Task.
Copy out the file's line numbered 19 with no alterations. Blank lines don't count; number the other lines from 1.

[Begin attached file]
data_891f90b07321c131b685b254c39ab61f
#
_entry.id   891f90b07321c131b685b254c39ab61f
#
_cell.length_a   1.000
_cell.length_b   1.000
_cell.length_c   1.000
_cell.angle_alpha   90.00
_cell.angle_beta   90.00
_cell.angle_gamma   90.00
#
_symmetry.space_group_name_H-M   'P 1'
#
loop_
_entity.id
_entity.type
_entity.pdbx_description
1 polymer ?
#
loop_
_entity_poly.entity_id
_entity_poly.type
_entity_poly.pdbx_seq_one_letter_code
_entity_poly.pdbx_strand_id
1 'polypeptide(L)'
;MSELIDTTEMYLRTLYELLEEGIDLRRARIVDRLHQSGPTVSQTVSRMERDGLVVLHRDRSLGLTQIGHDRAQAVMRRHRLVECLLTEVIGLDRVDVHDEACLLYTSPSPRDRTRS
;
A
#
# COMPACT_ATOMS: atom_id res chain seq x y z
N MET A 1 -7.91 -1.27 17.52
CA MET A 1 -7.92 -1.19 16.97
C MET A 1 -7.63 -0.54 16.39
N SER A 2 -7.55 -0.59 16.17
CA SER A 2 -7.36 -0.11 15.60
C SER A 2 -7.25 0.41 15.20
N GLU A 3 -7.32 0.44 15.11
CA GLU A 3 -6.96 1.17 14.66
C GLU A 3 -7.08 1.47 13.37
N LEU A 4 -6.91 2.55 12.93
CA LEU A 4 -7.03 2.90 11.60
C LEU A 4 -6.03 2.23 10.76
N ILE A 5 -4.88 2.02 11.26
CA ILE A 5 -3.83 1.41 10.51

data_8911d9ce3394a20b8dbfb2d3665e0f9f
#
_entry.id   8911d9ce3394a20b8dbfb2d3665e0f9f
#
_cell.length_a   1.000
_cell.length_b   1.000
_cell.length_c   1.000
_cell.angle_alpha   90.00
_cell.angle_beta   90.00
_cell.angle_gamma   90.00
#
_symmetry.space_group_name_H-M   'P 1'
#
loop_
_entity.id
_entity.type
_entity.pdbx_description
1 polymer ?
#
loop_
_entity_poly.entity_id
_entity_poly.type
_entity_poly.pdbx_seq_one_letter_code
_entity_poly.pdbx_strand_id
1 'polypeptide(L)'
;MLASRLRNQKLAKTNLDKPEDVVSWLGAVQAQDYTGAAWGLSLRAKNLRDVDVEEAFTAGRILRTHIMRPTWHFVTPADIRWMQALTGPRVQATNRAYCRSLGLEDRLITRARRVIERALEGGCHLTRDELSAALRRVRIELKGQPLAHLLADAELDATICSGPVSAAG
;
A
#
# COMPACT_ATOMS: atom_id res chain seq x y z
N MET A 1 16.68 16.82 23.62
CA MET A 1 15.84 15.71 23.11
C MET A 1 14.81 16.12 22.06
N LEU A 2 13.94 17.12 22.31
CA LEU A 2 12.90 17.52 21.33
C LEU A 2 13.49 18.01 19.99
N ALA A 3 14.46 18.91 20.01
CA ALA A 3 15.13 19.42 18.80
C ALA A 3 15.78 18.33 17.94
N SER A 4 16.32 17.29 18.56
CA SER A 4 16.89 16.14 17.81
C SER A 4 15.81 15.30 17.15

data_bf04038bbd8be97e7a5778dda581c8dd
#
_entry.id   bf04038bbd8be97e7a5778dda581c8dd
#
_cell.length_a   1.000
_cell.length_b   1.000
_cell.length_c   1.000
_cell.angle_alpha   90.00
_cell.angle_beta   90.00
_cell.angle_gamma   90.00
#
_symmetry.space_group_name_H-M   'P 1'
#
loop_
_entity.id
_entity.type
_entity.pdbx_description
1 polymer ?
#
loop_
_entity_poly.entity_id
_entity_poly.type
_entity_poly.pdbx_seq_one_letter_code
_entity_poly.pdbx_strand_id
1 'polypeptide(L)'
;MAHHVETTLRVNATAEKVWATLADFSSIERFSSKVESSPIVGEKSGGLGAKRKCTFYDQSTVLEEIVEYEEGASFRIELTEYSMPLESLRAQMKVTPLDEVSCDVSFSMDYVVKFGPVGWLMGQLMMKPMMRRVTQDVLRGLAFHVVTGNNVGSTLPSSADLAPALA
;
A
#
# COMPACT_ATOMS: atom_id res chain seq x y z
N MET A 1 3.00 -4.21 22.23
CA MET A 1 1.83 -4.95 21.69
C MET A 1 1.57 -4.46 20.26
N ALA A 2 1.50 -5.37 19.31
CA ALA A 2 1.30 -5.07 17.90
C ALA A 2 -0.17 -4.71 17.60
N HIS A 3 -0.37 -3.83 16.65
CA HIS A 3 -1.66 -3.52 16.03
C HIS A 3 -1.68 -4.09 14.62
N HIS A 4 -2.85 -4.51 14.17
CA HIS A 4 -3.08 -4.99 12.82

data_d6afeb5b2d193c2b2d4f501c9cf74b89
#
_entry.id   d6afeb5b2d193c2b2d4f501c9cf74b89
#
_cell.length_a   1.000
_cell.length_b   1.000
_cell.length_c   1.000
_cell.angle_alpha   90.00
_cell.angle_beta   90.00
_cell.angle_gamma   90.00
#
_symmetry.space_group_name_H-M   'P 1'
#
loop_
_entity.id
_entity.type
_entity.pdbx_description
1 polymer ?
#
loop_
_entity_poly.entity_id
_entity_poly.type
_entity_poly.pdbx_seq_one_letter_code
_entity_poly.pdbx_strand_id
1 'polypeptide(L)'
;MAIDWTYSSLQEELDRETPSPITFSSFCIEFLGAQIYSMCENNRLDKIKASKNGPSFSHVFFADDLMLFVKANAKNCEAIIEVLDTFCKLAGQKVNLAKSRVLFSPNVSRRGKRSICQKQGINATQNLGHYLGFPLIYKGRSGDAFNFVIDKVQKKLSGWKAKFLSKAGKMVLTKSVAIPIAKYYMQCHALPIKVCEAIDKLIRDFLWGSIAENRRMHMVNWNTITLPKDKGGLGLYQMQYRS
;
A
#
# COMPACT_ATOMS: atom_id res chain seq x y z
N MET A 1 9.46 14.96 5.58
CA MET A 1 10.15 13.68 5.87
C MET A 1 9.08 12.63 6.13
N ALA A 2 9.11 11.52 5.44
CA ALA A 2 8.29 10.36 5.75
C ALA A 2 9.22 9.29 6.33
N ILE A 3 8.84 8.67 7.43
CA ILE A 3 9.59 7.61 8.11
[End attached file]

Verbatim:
#